The Wall That She Built


The building of the last wall is what led to the name of the blog, Incremental Progress.  Walls take time, especially when you are a-woman-of-a-certain age, and that age is not 21 or even 30 something, it’s barely hanging on to 40 something and your only heavy moving equipment is your own two legs.

Here in NEPA I’m stuck in the middle of the woods, with very little sun peeking through the trees.  It’s lovely, but annoying when you’d like to plant acres of sunflowers and beebalm.  I realized the sunniest part of my garden was on a steep slope in the front yard, and then it’s only half day sun,  And like all the ground here, rocky.  And the only way I could utilize it was if I  terraced it or put some kind of raised bed there.  Personally I voted for a raised bed, that my husband could build, or terraces that someone else could build, naturally none of these items made it into the budget.  Hard to believe isn’t it.  Shazam.

Here is the problem area, Spring 2007.

Ugly isn’t it?  I’ve disliked it for years, for years, it has gnawed at the back of my brain saying, “fix me, fix me, fix me.”  Sometimes it said, “I’ve got all the sun, ha, ha, ha, and I’m growing weeds here, ha, ha, ha, and if you come down here you’ll trip and fall and won’t that be pretty.”  In the winter it said, “great place to sled, if you’re not worried about the kids bonking their noggins on trees!”

One day I had another one of those Shazam moments.  (Hey, it only took 10 years.)  I could take the rocks from the semi-circle wall down by the playset and use them to build my new rock wall.  Yippee, no trips into the woods hauling rocks and all the nasty things under them back to the wall.  I just had to take down this wall, the first one I’d ever built, full of nice big rocks, and move them 150 feet or so uphill and use them to build the new wall.  Voila!  New wall.  Oh.  I skipped the part about aching joints, sweaty body, and nasty things under rocks.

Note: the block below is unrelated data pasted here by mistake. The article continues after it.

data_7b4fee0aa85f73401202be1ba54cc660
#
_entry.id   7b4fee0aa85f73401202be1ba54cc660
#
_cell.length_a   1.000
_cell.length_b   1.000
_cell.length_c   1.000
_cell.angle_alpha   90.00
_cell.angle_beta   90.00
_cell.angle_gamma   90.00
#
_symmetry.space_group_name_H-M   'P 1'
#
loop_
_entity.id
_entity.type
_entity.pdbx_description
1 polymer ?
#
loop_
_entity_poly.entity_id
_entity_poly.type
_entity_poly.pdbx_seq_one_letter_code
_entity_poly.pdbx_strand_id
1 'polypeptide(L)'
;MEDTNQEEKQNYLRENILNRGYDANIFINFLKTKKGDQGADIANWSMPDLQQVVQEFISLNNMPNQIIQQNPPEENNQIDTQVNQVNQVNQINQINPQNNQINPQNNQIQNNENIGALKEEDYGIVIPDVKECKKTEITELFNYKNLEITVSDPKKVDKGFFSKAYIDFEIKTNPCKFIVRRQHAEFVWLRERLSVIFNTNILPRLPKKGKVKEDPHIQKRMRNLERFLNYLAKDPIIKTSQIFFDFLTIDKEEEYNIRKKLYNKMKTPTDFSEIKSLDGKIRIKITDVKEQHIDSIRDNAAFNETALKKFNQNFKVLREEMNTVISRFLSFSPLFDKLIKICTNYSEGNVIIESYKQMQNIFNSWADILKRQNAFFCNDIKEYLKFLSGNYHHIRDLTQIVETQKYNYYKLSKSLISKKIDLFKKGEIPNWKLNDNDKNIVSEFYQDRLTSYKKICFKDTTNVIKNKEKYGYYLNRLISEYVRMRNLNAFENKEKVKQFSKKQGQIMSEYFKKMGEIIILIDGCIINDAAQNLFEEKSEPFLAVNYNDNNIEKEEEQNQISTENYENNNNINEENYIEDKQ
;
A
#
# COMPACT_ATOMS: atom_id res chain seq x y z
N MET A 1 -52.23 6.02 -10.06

Playset with wall that would be moved in front of it.  Hey, that half circle seemed like a good idea at the time.

 And so I began.  See that pathetic excuse for a birdbath in the very front?  That is the pipe to the dry well, it’s what the septic guy looks in when he comes to check your tank.  There is also a big huge concrete thingymajig behind it, that is where he actually puts the hose down, and does whatever those guys do.  The point is I have another problem area.  What to do about the septic is an on going issue here.  Obviously, painting it with granite paint and disguising it to look like a very short birdbath did not work.  Pulling it out is not an option either.  Former neighbor, whom I like to call the ditzy-one, did pulled hers out because she didn’t like the look of it.  That is another story.  Back to work.  There’s a wall to be built here.

Sad first stones when I am trying to get an idea of what it will look like. Visualize!  Visualize! Visualize!


Off to a nice start with all the important sophisticated rock moving and building tools, a child’s old pink sled, blue bucket for fill and a girl’s best rockwall building friend, the three pound sledge!  Knock those babies into place.



You never see most of the rocks in a wall.  The majority of the rocks are inside or hidden in the back.


I’m not sure what I was watering there, maybe myself.


The problem here is where to end.  Which is why we dubbed this part of the wall, phase I.


This is not the end, nor the real corner.  I was just stacking the nice corner pieces to get an idea of how high I was going to have to go on this baby.  Yes, I know real men use a plumb line and a plumb bob, this wall is being built by a woman.  I place the stone, I look, I walk away and look some more to see if it is kinda sort straight.  And then I hit it with the three pound sledge, just because I can.

Early April 08 and the dirt has arrived.

Early April 08 and the dirt has arrived.

Ta-Da!  Same spot one year later May 2008, with a load of topsoil, and mulch.  The plantings are not firm, they are all the bargins I bought at the end of season sales, and had to dig in somewhere fast.  I’m still thinking through the plantings here as I battle off the woodchucks.

And I swear that is not the same bale of peat moss that was in the first photos.  Really, truly, honestly, it’s a different one.


1 comment so far

  1. Don Pickford on

    Nice wall. Thanks for showing it. I am going to try and build a dry stack wall out here in California using Sonoma Field Stone. Thanks again, Don

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